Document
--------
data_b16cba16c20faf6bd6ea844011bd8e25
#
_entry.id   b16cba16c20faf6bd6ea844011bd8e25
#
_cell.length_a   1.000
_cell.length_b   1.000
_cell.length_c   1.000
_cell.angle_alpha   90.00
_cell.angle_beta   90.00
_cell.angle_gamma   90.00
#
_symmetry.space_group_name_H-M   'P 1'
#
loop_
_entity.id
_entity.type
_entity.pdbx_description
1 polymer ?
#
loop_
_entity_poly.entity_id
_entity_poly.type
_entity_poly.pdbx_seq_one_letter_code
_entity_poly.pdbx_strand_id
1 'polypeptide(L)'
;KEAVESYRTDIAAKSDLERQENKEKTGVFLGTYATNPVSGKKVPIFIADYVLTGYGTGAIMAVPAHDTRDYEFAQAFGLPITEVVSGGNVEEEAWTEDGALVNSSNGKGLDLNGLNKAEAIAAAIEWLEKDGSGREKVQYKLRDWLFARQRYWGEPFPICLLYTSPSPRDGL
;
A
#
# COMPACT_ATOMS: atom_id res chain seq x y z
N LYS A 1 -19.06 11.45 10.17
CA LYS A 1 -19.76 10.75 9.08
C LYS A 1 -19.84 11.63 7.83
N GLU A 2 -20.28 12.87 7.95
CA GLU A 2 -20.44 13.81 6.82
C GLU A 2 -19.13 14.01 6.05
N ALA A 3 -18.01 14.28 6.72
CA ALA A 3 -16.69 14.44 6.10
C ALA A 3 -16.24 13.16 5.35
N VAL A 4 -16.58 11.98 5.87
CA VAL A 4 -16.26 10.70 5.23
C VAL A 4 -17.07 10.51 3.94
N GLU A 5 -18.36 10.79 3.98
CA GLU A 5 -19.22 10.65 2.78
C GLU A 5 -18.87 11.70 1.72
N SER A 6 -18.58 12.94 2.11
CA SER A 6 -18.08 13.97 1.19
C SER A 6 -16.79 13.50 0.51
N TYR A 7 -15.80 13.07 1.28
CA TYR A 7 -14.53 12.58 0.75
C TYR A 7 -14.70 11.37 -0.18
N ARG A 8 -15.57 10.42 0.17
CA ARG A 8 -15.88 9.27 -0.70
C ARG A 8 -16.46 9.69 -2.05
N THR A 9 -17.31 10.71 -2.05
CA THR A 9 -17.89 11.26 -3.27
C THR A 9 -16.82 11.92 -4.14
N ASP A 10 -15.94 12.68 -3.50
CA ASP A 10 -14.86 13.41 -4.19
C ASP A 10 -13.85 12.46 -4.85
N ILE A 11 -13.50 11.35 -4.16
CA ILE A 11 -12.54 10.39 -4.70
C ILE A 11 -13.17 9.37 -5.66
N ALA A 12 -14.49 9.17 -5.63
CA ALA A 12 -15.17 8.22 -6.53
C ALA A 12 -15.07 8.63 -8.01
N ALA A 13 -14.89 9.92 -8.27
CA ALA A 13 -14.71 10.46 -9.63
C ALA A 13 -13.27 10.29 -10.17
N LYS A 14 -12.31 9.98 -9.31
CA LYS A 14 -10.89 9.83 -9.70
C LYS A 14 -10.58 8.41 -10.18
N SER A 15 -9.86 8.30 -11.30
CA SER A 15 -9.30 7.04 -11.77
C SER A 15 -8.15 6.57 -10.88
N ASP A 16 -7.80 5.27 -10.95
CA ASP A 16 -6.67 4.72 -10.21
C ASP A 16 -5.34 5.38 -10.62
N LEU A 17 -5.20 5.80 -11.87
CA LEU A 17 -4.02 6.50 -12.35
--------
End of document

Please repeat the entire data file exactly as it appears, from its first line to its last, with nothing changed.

data_b16cba16c20faf6bd6ea844011bd8e25
#
_entry.id   b16cba16c20faf6bd6ea844011bd8e25
#
_cell.length_a   1.000
_cell.length_b   1.000
_cell.length_c   1.000
_cell.angle_alpha   90.00
_cell.angle_beta   90.00
_cell.angle_gamma   90.00
#
_symmetry.space_group_name_H-M   'P 1'
#
loop_
_entity.id
_entity.type
_entity.pdbx_description
1 polymer ?
#
loop_
_entity_poly.entity_id
_entity_poly.type
_entity_poly.pdbx_seq_one_letter_code
_entity_poly.pdbx_strand_id
1 'polypeptide(L)'
;KEAVESYRTDIAAKSDLERQENKEKTGVFLGTYATNPVSGKKVPIFIADYVLTGYGTGAIMAVPAHDTRDYEFAQAFGLPITEVVSGGNVEEEAWTEDGALVNSSNGKGLDLNGLNKAEAIAAAIEWLEKDGSGREKVQYKLRDWLFARQRYWGEPFPICLLYTSPSPRDGL
;
A
#
# COMPACT_ATOMS: atom_id res chain seq x y z
N LYS A 1 -19.06 11.45 10.17
CA LYS A 1 -19.76 10.75 9.08
C LYS A 1 -19.84 11.63 7.83
N GLU A 2 -20.28 12.87 7.95
CA GLU A 2 -20.44 13.81 6.82
C GLU A 2 -19.13 14.01 6.05
N ALA A 3 -18.01 14.28 6.72
CA ALA A 3 -16.69 14.44 6.10
C ALA A 3 -16.24 13.16 5.35
N VAL A 4 -16.58 11.98 5.87
CA VAL A 4 -16.26 10.70 5.23
C VAL A 4 -17.07 10.51 3.94
N GLU A 5 -18.36 10.79 3.98
CA GLU A 5 -19.22 10.65 2.78
C GLU A 5 -18.87 11.70 1.72
N SER A 6 -18.58 12.94 2.11
CA SER A 6 -18.08 13.97 1.19
C SER A 6 -16.79 13.50 0.51
N TYR A 7 -15.80 13.07 1.28
CA TYR A 7 -14.53 12.58 0.75
C TYR A 7 -14.70 11.37 -0.18
N ARG A 8 -15.57 10.42 0.17
CA ARG A 8 -15.88 9.27 -0.70
C ARG A 8 -16.46 9.69 -2.05
N THR A 9 -17.31 10.71 -2.05
CA THR A 9 -17.89 11.26 -3.27
C THR A 9 -16.82 11.92 -4.14
N ASP A 10 -15.94 12.68 -3.50
CA ASP A 10 -14.86 13.41 -4.19
C ASP A 10 -13.85 12.46 -4.85
N ILE A 11 -13.50 11.35 -4.16
CA ILE A 11 -12.54 10.39 -4.70
C ILE A 11 -13.17 9.37 -5.66
N ALA A 12 -14.49 9.17 -5.63
CA ALA A 12 -15.17 8.22 -6.53
C ALA A 12 -15.07 8.63 -8.01
N ALA A 13 -14.89 9.92 -8.27
CA ALA A 13 -14.71 10.46 -9.63
C ALA A 13 -13.27 10.29 -10.17
N LYS A 14 -12.31 9.98 -9.31
CA LYS A 14 -10.89 9.83 -9.70
C LYS A 14 -10.58 8.41 -10.18
N SER A 15 -9.86 8.30 -11.30
CA SER A 15 -9.30 7.04 -11.77
C SER A 15 -8.15 6.57 -10.88
N ASP A 16 -7.80 5.27 -10.95
CA ASP A 16 -6.67 4.72 -10.21
C ASP A 16 -5.34 5.38 -10.62
N LEU A 17 -5.20 5.80 -11.87
CA LEU A 17 -4.02 6.50 -12.35